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Assessment of Exposure-Response Functions for Rocket-Emission Toxicants
The remainder of this chapter provides a brief background of the development of LATRA and describes the organization of this report.
DEVELOPMENT OF LATRA
To assist commanders in making decisions on whether to launch a rocket given the weather conditions at the time of launch, the Air Force developed an atmospheric dispersion computer model, the Rocket Exhaust Effluent Diffusion Model (REEDM), which simulates the dispersion of a rocket's emissions under prevailing weather conditions. Specifically, REEDM predicts an isopleth, or ''footprint," of the concentrations of specific emissions at ground level downwind of the specific launch site.
Initially, the Air Force compared the exposure concentrations predicted by REEDM for each of the emissions with acceptable human exposure levels, called tier limits. Three different tier limits were developed for military and civilian base personnel and for the communities located around the launch centers. The derivation of those tier limits is described in more detail in Appendix A. If REEDM predicted that specific populations would be exposed at concentrations higher than the appropriate tier limits, the commander would be advised to hold the launch. The Air Force later decided that acceptable human exposure levels should not exceed one tenth of the National Institute for Occupational Safety and Health (NIOSH) immediately dangerous to life and health (IDLH) levels, for occupational exposures on base, and short-term public emergency guidance levels (SPEGLs) developed by the NRC, at the breathing zone for the public (U.S. Air Force 1994). (See Appendix B for definitions of IDLH and SPEGL values.)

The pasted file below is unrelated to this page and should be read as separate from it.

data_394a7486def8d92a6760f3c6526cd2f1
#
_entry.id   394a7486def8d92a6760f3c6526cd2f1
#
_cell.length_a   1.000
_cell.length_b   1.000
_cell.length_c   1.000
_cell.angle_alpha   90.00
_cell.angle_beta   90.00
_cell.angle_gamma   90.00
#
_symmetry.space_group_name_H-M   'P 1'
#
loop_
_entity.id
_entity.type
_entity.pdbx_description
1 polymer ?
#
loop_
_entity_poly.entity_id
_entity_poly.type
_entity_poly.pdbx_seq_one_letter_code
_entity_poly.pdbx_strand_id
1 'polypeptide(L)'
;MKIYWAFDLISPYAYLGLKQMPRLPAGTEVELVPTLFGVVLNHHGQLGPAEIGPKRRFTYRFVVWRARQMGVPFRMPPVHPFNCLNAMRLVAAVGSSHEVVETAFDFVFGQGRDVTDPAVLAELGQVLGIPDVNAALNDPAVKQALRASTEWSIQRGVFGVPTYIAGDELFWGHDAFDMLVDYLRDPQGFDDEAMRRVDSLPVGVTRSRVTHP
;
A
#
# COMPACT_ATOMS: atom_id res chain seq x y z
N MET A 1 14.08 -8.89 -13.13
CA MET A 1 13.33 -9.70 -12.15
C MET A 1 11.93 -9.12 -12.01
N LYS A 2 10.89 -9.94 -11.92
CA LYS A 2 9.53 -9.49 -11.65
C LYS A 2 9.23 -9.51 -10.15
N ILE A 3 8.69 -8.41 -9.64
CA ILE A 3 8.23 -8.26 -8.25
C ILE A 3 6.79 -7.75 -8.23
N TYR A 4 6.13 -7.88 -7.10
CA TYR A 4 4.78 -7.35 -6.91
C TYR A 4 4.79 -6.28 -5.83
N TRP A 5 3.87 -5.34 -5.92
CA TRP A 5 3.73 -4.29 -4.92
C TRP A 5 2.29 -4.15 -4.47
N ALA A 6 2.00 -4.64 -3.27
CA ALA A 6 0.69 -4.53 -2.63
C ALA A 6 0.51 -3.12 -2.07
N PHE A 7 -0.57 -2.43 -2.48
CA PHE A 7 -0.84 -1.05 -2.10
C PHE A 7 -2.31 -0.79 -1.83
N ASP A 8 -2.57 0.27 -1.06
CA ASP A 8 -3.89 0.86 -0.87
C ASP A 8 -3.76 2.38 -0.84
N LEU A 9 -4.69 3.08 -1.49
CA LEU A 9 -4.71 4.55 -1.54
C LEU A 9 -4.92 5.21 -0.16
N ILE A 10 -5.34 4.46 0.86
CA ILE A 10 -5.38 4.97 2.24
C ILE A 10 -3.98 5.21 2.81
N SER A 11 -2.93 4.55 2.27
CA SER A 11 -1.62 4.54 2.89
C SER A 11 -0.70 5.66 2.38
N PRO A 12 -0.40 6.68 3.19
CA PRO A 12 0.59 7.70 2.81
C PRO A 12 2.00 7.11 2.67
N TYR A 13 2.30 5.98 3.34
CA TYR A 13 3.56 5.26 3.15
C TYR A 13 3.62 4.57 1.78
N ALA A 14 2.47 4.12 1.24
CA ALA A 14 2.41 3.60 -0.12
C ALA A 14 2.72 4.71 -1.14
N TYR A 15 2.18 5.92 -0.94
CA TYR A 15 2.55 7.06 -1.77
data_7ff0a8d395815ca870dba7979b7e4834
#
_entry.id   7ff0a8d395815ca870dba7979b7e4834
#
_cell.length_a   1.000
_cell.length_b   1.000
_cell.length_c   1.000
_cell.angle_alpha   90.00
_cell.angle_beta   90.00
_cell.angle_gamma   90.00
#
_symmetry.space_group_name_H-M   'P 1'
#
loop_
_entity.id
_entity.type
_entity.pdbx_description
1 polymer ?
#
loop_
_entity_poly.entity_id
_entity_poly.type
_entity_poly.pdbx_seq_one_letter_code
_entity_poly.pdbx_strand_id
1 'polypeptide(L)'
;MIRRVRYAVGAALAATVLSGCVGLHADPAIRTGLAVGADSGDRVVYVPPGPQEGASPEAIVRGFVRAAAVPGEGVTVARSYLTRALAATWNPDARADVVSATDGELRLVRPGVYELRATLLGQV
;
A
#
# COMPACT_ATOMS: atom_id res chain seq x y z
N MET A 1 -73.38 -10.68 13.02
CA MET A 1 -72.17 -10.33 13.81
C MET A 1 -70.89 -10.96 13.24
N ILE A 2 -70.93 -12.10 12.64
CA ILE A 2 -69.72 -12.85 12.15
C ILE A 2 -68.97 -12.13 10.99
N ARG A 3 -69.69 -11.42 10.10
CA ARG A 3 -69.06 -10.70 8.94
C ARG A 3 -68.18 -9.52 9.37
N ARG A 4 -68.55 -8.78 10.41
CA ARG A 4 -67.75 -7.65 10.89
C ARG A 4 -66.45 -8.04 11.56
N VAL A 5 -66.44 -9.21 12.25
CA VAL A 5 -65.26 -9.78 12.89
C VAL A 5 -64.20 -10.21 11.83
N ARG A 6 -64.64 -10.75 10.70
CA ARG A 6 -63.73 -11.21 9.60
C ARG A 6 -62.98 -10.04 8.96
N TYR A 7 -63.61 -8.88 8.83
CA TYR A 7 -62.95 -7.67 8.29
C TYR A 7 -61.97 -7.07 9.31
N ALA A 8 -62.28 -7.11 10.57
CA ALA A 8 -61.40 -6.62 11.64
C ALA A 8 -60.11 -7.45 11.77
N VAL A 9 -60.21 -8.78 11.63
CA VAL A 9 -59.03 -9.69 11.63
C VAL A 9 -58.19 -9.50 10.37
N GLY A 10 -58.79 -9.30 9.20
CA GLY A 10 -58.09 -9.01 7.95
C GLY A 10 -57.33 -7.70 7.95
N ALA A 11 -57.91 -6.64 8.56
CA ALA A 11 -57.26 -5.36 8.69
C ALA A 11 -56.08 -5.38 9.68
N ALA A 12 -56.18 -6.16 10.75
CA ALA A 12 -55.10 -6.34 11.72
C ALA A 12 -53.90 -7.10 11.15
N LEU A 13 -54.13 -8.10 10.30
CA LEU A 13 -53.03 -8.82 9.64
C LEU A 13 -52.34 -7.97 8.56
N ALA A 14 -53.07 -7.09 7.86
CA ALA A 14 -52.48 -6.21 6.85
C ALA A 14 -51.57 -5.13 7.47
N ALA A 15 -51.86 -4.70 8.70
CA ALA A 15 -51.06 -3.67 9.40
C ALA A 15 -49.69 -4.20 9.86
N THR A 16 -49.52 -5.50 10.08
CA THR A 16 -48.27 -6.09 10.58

That policy remained in effect until November of 1994, when a Peacekeeper launch was delayed several times, and then postponed, because REEDM predicted, based on forecasted lift-off weather conditions, that a nearby town would be exposed to HCl at concentrations that would exceed the SPEGL. That cancellation cost the Air Force hundreds of thousands of dollars. The Air Force subsequently estimated that the use of the 1-hr SPEGL of 1 ppm as a maximum allowable concentration (i.e., a ceiling limit value) for HCl reduced the probability of